: 📑 The Golden ratio is a special number found by dividing a line into two parts so that the longer part divided by the smaller part is also equal to the whole length divided by the longer part .
It is often symbolized using phi, after the 21st letter of the Greek alphabet .
In an equation form, it looks like this:
a/b = (a+b)/a = 1.6180339887498948420 …
Historically, the number can be seen in the architecture of many ancient creations, like the Great Pyramids and the Parthenon .
In the Great Pyramid of Giza, the length of each side of the base is 756 feet with a height of 481 feet
The ratio of the base to the height is roughly 1.5717, which is close to the Golden ratio.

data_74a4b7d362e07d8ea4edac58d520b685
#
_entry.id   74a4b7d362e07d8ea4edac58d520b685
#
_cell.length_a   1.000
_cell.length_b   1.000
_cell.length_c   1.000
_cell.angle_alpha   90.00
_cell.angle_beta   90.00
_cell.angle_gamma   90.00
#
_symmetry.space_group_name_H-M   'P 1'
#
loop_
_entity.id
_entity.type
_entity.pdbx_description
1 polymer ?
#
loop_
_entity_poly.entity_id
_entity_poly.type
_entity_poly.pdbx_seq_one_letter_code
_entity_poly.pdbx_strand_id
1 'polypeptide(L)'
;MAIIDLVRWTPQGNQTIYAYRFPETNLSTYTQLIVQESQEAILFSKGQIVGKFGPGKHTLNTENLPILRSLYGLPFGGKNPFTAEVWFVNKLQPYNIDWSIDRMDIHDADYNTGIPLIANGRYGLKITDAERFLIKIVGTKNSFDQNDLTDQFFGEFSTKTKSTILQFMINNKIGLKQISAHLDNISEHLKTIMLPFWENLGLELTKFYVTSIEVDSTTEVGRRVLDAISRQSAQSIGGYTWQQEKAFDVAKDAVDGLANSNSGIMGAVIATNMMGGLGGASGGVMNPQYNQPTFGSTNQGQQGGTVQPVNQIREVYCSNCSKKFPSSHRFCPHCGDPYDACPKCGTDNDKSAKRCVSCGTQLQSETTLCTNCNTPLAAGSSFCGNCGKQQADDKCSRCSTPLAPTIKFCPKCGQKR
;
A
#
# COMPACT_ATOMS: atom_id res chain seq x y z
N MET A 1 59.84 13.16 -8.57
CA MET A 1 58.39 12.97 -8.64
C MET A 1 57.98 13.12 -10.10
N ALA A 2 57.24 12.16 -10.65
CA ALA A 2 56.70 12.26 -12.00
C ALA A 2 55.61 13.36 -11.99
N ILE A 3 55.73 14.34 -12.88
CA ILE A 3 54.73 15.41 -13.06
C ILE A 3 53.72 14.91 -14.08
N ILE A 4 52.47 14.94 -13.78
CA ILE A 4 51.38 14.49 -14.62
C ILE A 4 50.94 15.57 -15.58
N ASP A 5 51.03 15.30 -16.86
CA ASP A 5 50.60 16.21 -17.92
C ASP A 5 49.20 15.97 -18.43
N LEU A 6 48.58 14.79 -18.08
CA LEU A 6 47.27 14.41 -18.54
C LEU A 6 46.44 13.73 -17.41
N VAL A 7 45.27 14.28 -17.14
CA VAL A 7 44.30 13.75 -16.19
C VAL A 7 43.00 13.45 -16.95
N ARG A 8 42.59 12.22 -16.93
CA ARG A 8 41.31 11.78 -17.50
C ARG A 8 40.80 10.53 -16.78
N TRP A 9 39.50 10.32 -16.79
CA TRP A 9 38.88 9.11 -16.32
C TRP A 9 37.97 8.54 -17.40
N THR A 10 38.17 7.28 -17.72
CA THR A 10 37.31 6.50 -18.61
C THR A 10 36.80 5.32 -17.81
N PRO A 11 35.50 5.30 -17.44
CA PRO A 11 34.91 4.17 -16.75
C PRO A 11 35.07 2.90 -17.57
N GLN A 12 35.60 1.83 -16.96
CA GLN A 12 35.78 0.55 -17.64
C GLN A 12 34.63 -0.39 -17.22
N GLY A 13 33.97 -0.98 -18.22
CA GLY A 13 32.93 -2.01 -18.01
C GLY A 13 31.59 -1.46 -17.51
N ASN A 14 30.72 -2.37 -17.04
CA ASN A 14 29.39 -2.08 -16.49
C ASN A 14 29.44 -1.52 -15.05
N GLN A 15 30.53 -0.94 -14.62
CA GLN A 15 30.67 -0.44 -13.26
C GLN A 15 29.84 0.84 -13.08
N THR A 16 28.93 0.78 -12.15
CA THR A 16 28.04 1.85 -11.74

Phidias (500 B.C. - 432 B.C.) was a Greek sculptor and mathematician who is thought to have applied phi to the design of sculptures for the Parthenon .
Later, Euclid (365 B.C. - 300 B.C.) linked the Golden ratio to the construction of a pentagram.
Around 1200, mathematician Leonardo Fibonacci discovered the unique properties of the Fibonacci sequence .
This sequence ties directly into the Golden ratio because if you take any two successive Fibonacci numbers, their ratio is very close to the Golden ratio .
As the numbers get higher, the ratio becomes even closer to 1.618. For example, the ratio of 3 to 5 is 1.666. But the ratio of 13 to 21 is 1.625. Getting even higher, the ratio of 144 to 233 is 1.618
These numbers are all successive numbers in the Fibonacci sequence.
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